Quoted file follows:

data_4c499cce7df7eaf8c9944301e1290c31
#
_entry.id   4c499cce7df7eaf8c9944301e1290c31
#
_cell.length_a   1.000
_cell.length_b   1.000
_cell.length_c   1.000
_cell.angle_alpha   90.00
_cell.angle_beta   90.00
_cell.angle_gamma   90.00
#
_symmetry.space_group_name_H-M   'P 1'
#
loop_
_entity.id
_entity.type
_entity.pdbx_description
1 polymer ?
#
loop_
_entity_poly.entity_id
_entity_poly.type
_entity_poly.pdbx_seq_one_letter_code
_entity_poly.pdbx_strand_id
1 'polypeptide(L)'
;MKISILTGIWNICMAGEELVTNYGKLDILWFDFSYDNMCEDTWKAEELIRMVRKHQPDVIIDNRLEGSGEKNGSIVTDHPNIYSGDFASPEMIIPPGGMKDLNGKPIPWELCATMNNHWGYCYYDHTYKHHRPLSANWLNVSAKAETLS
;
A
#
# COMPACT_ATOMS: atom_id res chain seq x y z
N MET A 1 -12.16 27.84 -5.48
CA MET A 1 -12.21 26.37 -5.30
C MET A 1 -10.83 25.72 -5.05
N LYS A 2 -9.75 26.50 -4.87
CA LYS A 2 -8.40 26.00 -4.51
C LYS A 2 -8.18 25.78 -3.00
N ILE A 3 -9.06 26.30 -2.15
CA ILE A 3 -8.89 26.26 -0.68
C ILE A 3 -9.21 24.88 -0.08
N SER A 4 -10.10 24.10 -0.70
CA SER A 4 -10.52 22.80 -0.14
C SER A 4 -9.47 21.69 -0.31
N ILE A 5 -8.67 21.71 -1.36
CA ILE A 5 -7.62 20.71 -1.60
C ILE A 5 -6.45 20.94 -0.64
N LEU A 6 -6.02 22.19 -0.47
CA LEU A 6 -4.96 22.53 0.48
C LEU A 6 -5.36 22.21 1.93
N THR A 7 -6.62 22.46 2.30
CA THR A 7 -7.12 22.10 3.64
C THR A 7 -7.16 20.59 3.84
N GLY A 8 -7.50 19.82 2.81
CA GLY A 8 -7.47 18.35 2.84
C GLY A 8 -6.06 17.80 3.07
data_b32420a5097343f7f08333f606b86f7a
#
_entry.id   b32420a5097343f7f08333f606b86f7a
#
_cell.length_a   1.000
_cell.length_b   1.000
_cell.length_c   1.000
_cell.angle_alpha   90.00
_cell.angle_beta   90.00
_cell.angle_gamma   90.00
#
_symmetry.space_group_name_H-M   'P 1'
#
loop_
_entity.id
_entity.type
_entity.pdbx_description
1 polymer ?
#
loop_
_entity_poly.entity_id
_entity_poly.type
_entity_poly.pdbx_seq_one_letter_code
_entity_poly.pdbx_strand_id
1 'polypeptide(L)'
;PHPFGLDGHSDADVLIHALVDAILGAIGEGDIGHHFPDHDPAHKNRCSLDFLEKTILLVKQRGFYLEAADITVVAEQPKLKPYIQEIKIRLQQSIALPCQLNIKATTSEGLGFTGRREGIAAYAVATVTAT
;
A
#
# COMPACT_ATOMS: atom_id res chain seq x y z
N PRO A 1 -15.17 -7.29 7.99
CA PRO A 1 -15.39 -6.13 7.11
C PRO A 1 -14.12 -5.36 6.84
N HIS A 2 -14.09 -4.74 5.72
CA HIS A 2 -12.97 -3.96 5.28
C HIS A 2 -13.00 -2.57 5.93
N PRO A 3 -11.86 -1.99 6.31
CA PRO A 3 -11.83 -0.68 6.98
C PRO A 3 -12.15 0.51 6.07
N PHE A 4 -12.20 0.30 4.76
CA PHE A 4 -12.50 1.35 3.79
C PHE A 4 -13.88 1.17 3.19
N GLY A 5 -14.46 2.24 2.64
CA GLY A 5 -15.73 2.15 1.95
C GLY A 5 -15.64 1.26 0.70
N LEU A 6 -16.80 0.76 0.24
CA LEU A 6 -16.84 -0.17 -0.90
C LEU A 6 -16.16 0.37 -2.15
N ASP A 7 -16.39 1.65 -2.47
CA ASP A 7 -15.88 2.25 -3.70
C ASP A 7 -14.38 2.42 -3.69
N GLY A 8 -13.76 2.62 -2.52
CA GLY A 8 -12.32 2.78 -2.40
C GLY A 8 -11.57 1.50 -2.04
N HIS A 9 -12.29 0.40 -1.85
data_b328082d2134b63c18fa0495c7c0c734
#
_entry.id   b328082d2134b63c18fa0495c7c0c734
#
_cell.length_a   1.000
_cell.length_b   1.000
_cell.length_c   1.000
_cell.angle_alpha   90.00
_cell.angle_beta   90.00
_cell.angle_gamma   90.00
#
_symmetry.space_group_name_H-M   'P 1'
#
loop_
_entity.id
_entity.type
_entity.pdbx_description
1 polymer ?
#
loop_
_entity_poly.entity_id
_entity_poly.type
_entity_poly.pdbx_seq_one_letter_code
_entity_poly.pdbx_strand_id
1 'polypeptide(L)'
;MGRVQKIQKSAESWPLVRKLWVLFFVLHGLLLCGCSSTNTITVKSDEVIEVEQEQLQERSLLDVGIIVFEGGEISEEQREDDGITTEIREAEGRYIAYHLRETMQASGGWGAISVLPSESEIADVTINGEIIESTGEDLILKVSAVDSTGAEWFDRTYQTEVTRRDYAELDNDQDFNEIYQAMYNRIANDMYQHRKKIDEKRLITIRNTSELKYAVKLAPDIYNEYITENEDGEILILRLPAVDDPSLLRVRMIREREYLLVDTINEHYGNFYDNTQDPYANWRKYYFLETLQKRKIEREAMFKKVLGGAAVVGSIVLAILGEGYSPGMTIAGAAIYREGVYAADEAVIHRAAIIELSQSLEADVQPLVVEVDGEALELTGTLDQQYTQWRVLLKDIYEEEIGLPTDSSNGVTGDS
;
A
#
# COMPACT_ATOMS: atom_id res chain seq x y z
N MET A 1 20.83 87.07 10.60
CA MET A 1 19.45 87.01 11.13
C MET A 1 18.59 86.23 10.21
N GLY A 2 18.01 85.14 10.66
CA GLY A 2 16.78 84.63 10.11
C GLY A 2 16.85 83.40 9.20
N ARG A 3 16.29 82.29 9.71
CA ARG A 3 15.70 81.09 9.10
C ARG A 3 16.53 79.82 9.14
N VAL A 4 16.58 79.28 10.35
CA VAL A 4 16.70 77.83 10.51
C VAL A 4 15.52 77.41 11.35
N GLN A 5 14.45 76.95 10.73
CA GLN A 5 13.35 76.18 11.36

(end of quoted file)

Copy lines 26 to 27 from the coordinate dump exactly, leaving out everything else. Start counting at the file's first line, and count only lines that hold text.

;MKISILTGIWNICMAGEELVTNYGKLDILWFDFSYDNMCEDTWKAEELIRMVRKHQPDVIIDNRLEGSGEKNGSIVTDHPNIYSGDFASPEMIIPPGGMKDLNGKPIPWELCATMNNHWGYCYYDHTYKHHRPLSANWLNVSAKAETLS
;